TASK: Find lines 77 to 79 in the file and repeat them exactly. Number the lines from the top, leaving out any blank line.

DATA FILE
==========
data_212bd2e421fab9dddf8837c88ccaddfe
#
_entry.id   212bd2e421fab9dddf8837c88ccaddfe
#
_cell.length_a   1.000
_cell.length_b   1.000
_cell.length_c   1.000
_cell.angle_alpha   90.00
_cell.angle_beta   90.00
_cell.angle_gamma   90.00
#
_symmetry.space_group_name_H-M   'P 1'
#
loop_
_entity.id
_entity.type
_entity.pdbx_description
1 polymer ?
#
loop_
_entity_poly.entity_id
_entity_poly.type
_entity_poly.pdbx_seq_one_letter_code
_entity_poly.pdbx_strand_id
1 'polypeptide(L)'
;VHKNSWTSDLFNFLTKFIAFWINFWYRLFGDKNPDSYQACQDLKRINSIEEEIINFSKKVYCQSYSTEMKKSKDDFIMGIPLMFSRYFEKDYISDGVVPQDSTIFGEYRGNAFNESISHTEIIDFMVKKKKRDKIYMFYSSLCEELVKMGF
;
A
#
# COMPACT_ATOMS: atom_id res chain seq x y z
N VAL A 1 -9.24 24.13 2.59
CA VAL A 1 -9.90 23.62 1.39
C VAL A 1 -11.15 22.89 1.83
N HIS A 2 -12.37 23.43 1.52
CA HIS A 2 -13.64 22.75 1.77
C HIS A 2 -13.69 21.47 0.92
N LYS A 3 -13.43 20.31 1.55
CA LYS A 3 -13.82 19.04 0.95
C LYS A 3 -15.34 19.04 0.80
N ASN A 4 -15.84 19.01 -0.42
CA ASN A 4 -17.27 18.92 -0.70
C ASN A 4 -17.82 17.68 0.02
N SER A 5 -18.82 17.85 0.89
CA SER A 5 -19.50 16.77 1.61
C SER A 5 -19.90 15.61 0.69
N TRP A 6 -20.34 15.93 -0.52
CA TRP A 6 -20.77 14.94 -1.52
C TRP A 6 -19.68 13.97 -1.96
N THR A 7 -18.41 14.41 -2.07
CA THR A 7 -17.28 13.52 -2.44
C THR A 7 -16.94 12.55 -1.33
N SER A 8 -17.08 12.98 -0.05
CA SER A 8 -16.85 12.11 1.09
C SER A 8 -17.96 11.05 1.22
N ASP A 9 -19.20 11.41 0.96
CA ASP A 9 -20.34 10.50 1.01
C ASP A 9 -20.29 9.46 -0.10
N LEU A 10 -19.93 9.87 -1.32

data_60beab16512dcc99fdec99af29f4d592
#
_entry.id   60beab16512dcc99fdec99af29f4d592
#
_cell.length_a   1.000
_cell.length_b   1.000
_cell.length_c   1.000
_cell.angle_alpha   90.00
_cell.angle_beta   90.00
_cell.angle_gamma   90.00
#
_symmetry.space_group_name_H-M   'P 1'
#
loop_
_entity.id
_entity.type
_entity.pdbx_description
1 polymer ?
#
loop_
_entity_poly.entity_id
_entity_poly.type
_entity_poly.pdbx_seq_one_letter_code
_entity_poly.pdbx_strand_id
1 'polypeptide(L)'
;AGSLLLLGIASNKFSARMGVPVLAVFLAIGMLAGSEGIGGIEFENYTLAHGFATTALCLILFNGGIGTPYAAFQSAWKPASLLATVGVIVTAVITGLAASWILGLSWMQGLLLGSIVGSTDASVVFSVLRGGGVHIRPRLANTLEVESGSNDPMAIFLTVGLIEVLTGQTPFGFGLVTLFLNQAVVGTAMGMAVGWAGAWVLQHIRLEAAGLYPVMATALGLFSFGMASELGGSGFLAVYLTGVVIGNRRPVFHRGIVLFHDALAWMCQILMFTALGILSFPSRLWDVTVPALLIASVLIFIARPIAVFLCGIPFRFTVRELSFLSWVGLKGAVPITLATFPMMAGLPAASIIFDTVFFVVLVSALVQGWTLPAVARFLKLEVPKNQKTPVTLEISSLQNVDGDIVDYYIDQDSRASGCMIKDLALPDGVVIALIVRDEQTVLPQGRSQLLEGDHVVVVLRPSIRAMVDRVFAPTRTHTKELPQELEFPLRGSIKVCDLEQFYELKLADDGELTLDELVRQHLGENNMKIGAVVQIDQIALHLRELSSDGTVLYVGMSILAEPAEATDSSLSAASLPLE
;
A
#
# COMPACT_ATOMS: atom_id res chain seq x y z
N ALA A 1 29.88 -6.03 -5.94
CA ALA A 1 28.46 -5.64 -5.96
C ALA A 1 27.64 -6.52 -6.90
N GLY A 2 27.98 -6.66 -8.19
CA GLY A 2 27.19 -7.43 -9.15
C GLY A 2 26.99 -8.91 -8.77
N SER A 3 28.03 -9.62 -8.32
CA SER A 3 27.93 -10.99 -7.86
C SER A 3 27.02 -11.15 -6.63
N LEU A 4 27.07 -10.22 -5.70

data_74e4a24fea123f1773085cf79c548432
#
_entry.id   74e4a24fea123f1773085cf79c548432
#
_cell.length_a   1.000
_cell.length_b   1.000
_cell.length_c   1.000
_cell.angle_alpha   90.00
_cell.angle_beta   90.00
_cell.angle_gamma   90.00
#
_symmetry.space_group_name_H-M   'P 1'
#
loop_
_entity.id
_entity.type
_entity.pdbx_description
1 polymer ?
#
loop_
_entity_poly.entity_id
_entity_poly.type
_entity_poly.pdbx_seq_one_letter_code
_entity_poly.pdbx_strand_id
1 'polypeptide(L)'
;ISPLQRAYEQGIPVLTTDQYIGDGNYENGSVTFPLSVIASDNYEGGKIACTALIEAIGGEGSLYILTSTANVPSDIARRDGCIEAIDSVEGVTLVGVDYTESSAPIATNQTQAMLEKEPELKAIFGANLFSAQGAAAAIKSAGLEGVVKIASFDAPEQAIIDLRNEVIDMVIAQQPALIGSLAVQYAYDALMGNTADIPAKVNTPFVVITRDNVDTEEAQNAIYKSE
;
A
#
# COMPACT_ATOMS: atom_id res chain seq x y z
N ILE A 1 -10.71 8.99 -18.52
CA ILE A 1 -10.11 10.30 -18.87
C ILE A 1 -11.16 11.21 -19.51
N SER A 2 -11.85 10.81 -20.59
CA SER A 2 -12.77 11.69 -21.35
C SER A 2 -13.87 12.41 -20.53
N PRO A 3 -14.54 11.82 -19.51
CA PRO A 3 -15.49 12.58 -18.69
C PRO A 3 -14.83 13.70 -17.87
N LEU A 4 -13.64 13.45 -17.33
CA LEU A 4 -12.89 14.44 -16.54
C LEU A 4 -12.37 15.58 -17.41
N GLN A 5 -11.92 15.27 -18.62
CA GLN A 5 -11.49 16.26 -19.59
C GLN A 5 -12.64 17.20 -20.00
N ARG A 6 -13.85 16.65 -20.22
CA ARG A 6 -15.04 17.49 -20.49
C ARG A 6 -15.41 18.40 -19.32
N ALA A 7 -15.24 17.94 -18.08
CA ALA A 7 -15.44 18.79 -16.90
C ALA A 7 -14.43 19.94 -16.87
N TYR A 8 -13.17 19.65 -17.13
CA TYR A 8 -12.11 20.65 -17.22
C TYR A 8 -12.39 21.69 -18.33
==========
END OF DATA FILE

#
loop_
_entity_poly.entity_id